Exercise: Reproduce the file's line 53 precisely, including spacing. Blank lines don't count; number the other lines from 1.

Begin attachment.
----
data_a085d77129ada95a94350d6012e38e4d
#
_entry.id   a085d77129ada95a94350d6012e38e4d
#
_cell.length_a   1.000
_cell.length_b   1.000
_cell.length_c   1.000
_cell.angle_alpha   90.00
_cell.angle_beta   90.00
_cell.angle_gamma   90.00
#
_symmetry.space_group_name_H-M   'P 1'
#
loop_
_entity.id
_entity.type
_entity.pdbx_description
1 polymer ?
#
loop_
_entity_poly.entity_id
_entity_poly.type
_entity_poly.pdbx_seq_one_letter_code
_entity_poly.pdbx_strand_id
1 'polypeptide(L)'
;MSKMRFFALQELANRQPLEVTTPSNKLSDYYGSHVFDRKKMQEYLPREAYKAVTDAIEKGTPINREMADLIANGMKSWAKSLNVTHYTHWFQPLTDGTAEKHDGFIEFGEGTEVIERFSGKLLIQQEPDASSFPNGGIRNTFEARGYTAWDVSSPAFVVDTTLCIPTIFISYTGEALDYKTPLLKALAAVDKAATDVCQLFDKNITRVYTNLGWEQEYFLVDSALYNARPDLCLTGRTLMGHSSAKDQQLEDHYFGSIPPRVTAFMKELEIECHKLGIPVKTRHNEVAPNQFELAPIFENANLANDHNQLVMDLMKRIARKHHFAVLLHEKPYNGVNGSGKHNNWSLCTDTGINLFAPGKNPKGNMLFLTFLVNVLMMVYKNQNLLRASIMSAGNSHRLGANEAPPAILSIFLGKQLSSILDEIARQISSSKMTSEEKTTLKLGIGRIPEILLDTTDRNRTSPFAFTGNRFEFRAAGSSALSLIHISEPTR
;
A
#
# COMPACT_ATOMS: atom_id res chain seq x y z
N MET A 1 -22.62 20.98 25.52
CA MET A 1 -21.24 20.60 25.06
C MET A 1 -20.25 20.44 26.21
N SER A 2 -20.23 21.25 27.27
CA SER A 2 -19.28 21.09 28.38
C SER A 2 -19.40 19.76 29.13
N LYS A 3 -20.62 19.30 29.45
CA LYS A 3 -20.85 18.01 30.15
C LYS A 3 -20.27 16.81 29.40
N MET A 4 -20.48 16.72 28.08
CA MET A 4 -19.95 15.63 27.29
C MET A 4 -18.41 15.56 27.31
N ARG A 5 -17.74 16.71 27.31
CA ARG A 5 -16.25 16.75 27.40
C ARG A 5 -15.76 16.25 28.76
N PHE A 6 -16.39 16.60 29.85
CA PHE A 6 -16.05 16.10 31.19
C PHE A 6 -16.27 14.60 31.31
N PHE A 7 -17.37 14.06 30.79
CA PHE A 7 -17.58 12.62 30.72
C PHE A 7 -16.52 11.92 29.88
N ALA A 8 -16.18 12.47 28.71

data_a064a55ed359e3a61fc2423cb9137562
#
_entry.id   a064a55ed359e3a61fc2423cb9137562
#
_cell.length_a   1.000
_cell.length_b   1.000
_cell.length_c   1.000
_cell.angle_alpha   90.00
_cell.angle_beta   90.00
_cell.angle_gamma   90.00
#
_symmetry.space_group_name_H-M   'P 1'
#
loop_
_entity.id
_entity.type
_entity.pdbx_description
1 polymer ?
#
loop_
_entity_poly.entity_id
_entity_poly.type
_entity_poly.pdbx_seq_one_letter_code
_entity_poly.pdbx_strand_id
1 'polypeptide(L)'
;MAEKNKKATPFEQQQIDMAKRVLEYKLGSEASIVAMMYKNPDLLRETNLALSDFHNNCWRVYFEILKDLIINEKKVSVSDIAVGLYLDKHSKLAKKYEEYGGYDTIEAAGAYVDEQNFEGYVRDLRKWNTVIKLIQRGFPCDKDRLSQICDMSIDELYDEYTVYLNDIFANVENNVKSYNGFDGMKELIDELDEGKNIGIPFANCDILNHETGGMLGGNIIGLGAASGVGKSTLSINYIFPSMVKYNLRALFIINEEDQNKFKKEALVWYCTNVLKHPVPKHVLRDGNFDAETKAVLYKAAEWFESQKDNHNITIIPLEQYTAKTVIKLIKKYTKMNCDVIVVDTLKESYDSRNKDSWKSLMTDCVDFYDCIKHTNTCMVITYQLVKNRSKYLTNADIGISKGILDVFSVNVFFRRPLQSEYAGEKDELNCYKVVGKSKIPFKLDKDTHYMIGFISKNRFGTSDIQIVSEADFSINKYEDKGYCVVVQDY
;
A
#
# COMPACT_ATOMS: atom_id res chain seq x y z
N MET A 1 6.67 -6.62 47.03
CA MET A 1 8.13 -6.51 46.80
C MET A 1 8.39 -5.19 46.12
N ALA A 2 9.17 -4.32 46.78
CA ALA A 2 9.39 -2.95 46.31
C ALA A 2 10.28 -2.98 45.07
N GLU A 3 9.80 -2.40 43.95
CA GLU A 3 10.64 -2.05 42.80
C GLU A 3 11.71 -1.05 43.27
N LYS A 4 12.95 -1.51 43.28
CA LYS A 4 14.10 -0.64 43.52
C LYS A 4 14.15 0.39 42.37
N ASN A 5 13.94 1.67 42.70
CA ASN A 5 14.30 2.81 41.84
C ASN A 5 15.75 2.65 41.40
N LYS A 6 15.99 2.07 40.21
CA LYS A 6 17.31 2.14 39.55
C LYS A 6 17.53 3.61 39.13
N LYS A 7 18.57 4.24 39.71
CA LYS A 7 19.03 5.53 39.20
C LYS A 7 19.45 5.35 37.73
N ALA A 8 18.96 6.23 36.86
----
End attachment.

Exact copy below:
data_a064a55ed359e3a61fc2423cb9137562